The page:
The second blog post in a series about my show, About The Adventure, this time focusing on downloads. Here I share some data* on how many people download my podcast, as well as my perspective on measuring value by analytics. You can read part one of the series here - My podcast expenses & equipment. By sharing my personal experience of creating a podcast I hope to give you some idea of why I do it, what happens behind the scenes, and how I approach my work.
A quick introduction
The focus of my podcast is the content and the messages that I want to share via my guests, rather than how many episodes are downloaded. However, I do still think it’s really interesting to get an idea of how many people are tuning in, where and how they are listening, and which career change stories are popular.
*All of the analytics shared here are provided by the hosting platform that I use on Captivate.fm, there's more information about the company in my first blog post. All of the data is easily accessible from my dashboard on my Captivate account, so I just occasionally check it to see how my show is doing while I prepare new episodes.
Summary of downloads
In case you want to skip all the details and just see a quick summary of downloads, here are my analytics to date, on 8th April 2021.
Marketing my show
I don't spend a lot of time on marketing, but I do pay close attention to detail when sharing my work. With each podcast episode I write a blog post, I share it at least once across my social media platforms, and I do a unique write-up in my newsletter. The guests who I interview usually share their own episodes as well, through newsletters and social media posts.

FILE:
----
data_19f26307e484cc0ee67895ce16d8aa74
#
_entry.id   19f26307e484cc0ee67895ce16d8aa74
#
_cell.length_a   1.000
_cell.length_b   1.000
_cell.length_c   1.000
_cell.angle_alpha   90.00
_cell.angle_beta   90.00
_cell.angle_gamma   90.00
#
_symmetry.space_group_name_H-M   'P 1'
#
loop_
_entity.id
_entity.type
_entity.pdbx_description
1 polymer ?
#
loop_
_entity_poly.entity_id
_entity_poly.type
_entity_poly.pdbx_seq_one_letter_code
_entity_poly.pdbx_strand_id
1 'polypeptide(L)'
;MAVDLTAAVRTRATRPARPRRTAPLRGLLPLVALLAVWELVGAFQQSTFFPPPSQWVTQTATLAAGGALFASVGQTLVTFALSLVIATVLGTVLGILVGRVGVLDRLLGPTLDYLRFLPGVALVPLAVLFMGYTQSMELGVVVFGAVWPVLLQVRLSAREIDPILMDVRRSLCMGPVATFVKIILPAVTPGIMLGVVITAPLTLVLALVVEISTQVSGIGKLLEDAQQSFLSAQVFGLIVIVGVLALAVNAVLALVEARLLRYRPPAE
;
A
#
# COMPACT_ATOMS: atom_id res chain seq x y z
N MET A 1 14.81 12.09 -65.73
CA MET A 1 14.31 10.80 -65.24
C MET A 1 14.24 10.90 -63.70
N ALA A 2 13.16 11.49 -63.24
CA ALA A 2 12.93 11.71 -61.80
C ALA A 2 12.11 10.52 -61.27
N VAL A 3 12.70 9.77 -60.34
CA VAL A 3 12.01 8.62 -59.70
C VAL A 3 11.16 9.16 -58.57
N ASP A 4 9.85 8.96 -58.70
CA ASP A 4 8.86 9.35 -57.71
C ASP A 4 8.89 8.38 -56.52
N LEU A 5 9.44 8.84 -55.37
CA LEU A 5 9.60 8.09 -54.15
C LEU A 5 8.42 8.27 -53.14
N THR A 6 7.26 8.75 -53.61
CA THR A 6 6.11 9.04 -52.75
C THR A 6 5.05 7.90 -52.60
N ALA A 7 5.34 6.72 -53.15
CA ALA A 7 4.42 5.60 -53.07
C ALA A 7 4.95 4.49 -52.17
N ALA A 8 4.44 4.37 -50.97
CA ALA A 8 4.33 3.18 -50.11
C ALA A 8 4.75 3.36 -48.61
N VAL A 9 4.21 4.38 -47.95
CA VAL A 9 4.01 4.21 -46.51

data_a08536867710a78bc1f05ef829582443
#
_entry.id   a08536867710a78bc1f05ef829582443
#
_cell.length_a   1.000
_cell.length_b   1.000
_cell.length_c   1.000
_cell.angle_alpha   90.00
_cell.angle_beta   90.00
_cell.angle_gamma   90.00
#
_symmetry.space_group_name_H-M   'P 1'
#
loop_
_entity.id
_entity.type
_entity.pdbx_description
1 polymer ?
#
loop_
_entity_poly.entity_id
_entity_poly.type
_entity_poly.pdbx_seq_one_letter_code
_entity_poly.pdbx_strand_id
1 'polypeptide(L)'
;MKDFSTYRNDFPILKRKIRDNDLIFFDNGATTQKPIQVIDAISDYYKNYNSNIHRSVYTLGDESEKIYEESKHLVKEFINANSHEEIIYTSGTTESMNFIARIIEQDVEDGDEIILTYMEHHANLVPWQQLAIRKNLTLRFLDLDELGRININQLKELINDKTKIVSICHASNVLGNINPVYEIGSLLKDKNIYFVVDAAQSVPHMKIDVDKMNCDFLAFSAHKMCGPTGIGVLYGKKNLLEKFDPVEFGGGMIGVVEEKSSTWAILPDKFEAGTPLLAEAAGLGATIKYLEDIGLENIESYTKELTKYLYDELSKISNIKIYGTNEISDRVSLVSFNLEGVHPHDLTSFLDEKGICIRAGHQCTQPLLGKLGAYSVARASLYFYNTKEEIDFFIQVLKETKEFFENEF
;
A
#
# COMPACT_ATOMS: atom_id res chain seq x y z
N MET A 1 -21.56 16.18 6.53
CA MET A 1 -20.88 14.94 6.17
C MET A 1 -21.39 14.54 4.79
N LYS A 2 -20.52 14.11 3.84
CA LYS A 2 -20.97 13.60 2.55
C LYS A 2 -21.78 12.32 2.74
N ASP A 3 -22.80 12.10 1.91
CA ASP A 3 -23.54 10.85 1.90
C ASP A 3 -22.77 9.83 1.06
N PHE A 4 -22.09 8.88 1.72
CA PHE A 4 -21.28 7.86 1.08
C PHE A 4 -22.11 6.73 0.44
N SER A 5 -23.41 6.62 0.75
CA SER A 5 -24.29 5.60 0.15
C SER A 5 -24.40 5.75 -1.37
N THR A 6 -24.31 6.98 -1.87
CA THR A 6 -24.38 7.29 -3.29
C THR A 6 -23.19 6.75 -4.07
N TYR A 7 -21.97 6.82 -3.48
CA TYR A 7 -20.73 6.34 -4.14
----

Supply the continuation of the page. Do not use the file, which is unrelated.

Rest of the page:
The main reason that I don’t spend more time on marketing is because I like to prioritise my time spent outside in nature, which is why I decided to become self-employed in 2017. It’s also because I am not trying to make money out of my podcast, it is a self-funded project aligned with other streams of my freelance work.
Do I set myself goals?
One of my connections on LinkedIn asked me: Do you set yourself goals of views per episode/month? No I don’t set goals in this way, but I do aim to record and publish a new interview each month because I enjoy it so much and it’s a really great way to meet people or to get to know people better. I do occasionally check the download rate just to see if people are finding it, and to guide my knowledge on which interview topics are the most popular.
How do I measure value?
I am very happy that people are discovering my show in different ways, but how do I measure value if I'm choosing not to focus on the number of downloads? Firstly, I listen to feedback from my guests, who often tell me how much they enjoyed the experience, the opportunity to talk about their work, and to share their stories. It's very important to me that they have a positive experience and that they feel their time is valued by me as the host and interviewer.
Secondly, I listen to the feedback from people who listen to the show. It really means a lot to me when somebody sends me a personal email or message, like this:
"I just wanted to drop you a line to say how much I've enjoyed listening to your podcast. My favourites so far are Charlotte Holroyd, Rachel Fletcher and Sam Devito. I love to listen to other people's stories and their reasons behind the choices they've made and you have a good way of opening people up without saying a great deal yourself." Rebecca Howard
Rebecca has also sent in some great questions, which I'll answer in the next blog post. Although it can be tempting to look at likes and downloads, I don't see how it can be a real measure of value. It's personal messages like these that encourage me to continue with my work, it's very uplifting.
I also measure value by thinking about my own experience as the creator and host. I do feel a sense of responsbility in providing the platform and I care about how I come across, so every step is a conscious decision. I am really enjoying it, I am learning from the experiences, and I'm connecting with new people along the way. It feels worthwhile and valuable to me, and I hope it does to others as well.
Do you have any questions about this blog post? You can email: email@example.com or get in touch on my social media accounts. The next post in this series is about choosing guests to interview, what preparation I do in advance of recording, and what happens between recording and publishing. You can read it here.
You can listen to my show on your favourite app, select from here.
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